When asked why applied behavior analysis (ABA) is the most effective treatment for autism, Don Baer replied, ABA is the discipline that has most consistently considered the problem of what behavior changes, made in what order and by what techniques, will confer the maximal benefit to the child. ABA’s most scientifically documented outcomes of maximal benefit to children with autism have been achieved via early intensive behavioral intervention (EIBI) in home and clinic settings with children under age 6. While some children who have received EIBI make a smooth transition to public school classrooms, many others struggle mightily with the demands of a new and highly complex environment. ABA has yet to answer fully the question: What behavior changes produced by what techniques will accrue maximal success for students with autism spectrum disorders (ASD) in regular classrooms? A group of teachers, clinicians, researchers, and parents-all with extensive experience in ASD-were asked to identify the 3-4 most important (a) skills needed by students with ASD for success in general education classrooms, (b) instructional tactics teachers must know how to use to help students with ASD succeed in general education classrooms, and (c) things a behavior analyst should do or know to help teachers help students with ASD. The group’s responses revealed a remarkably similar set of behavior change targets (e.g., complete tasks without teacher prompts, interact appropriately with peers), instructional techniques for achieving those behavior changes (e.g., teach self-management, use collaborative learning activities), and suggestions for behavior analysts working in schools (e.g., simplify data collection, respect teachers’ expertise and experience). This presentation will rely heavily on the collective wisdom and perspectives of this group of autism experts.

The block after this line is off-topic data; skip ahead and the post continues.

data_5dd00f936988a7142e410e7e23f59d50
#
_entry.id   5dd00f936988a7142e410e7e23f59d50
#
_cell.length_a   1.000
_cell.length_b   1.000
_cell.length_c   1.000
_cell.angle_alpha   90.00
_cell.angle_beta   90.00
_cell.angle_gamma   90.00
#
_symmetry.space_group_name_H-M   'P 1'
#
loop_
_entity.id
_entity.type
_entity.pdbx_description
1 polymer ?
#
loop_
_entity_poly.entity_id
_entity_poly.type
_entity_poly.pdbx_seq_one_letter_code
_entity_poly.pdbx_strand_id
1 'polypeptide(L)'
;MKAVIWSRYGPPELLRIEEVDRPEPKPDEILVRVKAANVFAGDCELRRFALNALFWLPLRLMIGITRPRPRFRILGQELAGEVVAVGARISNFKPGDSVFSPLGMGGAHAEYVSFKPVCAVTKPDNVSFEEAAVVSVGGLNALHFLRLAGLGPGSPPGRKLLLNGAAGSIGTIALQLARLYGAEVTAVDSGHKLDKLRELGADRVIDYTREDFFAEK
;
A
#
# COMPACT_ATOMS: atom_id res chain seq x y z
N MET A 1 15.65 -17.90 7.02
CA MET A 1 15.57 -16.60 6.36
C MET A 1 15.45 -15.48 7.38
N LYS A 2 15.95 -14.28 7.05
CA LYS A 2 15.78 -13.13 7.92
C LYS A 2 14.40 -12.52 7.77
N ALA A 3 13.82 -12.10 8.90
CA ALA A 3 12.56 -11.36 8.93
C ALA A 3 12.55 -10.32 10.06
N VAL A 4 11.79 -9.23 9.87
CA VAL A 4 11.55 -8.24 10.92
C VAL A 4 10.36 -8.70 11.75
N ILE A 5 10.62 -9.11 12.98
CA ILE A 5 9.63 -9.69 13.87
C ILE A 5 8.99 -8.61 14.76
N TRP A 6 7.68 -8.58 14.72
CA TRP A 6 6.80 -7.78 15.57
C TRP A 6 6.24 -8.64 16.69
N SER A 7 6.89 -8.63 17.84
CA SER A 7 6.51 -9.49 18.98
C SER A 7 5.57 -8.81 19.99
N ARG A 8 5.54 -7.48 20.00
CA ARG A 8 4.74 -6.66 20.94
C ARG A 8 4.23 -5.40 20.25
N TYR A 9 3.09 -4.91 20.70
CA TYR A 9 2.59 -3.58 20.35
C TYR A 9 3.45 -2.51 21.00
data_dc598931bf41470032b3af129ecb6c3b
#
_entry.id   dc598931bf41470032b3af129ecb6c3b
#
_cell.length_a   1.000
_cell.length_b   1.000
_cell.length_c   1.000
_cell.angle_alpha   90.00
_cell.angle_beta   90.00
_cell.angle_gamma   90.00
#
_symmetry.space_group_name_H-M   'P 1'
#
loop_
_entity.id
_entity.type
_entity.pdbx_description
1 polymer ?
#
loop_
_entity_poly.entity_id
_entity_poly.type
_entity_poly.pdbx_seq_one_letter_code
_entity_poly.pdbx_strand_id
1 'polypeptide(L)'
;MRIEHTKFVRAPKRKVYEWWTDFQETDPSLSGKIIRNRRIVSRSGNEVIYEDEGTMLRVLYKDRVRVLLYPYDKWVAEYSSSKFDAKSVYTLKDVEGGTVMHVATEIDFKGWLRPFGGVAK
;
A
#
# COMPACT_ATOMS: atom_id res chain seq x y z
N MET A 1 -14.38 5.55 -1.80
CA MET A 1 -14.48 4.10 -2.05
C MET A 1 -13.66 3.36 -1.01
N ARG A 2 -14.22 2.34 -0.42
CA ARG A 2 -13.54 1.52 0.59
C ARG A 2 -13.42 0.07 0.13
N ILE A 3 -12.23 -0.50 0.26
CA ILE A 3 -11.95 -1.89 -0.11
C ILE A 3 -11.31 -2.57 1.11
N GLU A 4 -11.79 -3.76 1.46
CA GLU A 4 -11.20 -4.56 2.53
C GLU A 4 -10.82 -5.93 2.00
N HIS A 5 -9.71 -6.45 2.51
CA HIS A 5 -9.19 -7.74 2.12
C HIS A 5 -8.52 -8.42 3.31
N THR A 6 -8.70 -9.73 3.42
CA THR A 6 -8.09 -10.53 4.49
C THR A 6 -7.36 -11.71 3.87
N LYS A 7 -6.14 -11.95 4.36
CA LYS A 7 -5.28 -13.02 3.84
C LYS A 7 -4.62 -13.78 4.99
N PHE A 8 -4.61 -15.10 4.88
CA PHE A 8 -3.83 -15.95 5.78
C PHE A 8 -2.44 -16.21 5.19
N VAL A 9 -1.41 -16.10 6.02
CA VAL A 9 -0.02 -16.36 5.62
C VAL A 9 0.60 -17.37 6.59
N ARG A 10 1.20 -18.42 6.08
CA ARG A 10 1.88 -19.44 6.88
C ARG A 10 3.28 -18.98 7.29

Review William L. Heward’s biographical statement.